Temperate Climate: Four Seasons and Moderate Temperatures
For many of us, the temperate climate zone is probably what comes to mind when we think of “typical” weather. This region, found between the tropics and the polar regions, is characterized by moderate temperatures and precipitation, with four distinct seasons.
The temperate climate is home to a wide variety of plant and animal life, including deciduous forests, grasslands, and a diverse array of species. It is also the climate zone where the majority of the world’s human population resides.
Despite its name, the temperate climate zone is actually quite diverse, with variations in temperature, precipitation, and other weather patterns. However, there are some commonalities between different temperate climate regions. For example, most temperate climates experience four distinct seasons, with warm summers and cold winters.
In addition to these commonalities, temperate climate regions can also vary in terms of the type of vegetation found there. For example, the United States is home to both deciduous forests and grasslands, while Western Europe is mostly covered in deciduous forests.
Continental Climate: Large Temperature Variations and Hot Summers
If you’ve ever experienced a summer heatwave or a bone-chilling winter cold snap, then you’ve experienced the effects of the continental climate zone. This region, found in the interiors of large land masses, is characterized by large temperature variations, with hot summers and cold winters.
The continental climate is home to a wide variety of plant and animal life, including deciduous forests, grasslands, and a diverse array of species. It is also the climate zone where some of the world’s most extreme weather events, such as tornadoes and blizzards, occur.
Despite its name, the continental climate zone is actually quite diverse, with variations in temperature, precipitation, and other weather patterns. However, there are some commonalities between different continental climate regions. For example, most continental climates experience large temperature variations, with hot summers and cold winters.
In addition to these commonalities, continental climate regions can also vary in terms of the type of vegetation found there. For example, the United States is home to both deciduous forests and grasslands, while Russia is mostly covered in coniferous forests.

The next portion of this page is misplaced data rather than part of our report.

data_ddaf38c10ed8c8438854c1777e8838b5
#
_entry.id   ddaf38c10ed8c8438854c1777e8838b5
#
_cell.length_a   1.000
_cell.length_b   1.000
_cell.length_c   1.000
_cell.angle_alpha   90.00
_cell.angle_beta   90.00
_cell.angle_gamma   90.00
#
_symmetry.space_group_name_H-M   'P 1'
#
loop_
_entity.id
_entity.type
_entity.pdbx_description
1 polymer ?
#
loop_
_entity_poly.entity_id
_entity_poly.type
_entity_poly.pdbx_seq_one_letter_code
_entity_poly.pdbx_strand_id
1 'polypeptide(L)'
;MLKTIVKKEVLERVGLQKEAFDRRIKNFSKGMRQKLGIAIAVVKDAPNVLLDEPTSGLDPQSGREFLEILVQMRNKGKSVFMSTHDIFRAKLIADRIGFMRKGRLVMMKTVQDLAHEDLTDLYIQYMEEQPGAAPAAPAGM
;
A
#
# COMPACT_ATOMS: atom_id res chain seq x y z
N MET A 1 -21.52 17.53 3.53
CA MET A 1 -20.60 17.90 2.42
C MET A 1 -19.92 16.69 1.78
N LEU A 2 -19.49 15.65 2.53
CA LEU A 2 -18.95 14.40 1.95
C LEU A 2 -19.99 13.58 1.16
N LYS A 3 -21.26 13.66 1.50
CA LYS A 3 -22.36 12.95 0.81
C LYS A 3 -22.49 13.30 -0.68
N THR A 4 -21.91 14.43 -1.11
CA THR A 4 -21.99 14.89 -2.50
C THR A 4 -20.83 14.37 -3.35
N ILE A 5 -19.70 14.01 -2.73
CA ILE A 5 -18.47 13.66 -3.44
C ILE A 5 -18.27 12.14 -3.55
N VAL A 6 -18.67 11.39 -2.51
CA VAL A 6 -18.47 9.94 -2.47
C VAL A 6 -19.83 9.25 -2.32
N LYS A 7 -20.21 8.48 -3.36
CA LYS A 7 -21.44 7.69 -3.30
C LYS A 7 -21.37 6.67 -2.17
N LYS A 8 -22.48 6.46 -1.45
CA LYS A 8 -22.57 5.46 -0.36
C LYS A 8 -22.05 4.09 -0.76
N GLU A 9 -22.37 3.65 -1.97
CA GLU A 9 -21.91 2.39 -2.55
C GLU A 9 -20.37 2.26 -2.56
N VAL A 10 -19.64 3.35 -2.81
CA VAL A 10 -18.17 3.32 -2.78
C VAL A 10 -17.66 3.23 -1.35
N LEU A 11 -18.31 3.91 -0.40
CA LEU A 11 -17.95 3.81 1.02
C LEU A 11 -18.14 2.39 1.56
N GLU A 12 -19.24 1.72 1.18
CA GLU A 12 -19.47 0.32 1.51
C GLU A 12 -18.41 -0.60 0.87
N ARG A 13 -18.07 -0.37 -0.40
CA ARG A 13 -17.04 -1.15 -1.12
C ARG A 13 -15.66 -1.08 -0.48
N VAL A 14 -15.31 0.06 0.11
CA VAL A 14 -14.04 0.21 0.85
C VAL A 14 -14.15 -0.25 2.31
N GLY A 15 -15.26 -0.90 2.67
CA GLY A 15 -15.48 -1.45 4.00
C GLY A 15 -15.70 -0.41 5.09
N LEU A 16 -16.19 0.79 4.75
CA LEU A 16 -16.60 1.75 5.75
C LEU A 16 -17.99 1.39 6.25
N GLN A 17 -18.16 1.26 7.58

Polar Climate: A World of Cold and Snow
For many of us, the thought of living in a cold, snowy region might seem like a nightmare. But for the plants and animals that call the polar climate zone home, the cold is just another part of life.
The polar climate is characterized by cold temperatures and low levels of precipitation. This region is found in the polar regions, near the Earth’s poles, and includes areas such as the Arctic and Antarctica.
Winter temperatures fall to below -60 °C in the coldest regions, while summers range from a few degrees below zero to about 20 °C. Temperatures in the south are colder: winter temperatures often dip below -80 °C. The Antarctic interior is very dry – drier than many deserts. This is because the interior is a long way from the ocean and, as the temperature falls, so does the atmosphere’s capacity to hold the water vapor needed to make snow.
Plants and animals living in the polar climate have evolved unique adaptations to survive in this harsh environment. Many polar plants have adapted to survive long, dark winters, while animals like polar bears and arctic foxes have thick fur coats to keep warm.
Despite the challenges of living in a polar climate, these regions are home to a wide variety of plant and animal life. However, there are also some differences between the two polar climate regions. For example, the Arctic, which is located in the Northern Hemisphere, is mostly covered in ice and snow, while Antarctica, located in the Southern Hemisphere, is a continent mostly covered in ice.
In addition to these differences, polar climate regions can also vary in terms of the type of vegetation found there. The Arctic is home to a variety of tundra vegetation, including mosses, lichens, and small shrubs, while Antarctica has no permanent vegetation.
Will climate zones change in the future?
From the steamy tropics to the icy polar regions, the Earth’s surface is home to a wide variety of climate zones. These distinct regions, each with its own unique weather patterns and characteristics, play a crucial role in shaping the diversity of life on our planet. Whether you’re lounging on a white sandy beach or bundled up in a thick coat, the climate you experience is just one part of the incredible diversity of our world.
Some scientists believe that Earth will enter another ice age in just a few thousand years. However, virtually all climate scientists believe that greenhouse gas emissions caused by human activities is slowly causing the planet to grow warmer — a phenomenon called global warming, which can alter the climate zones. The global average temperature has already increased by 1ºC compared to pre-industrial levels and shows no sign of stopping.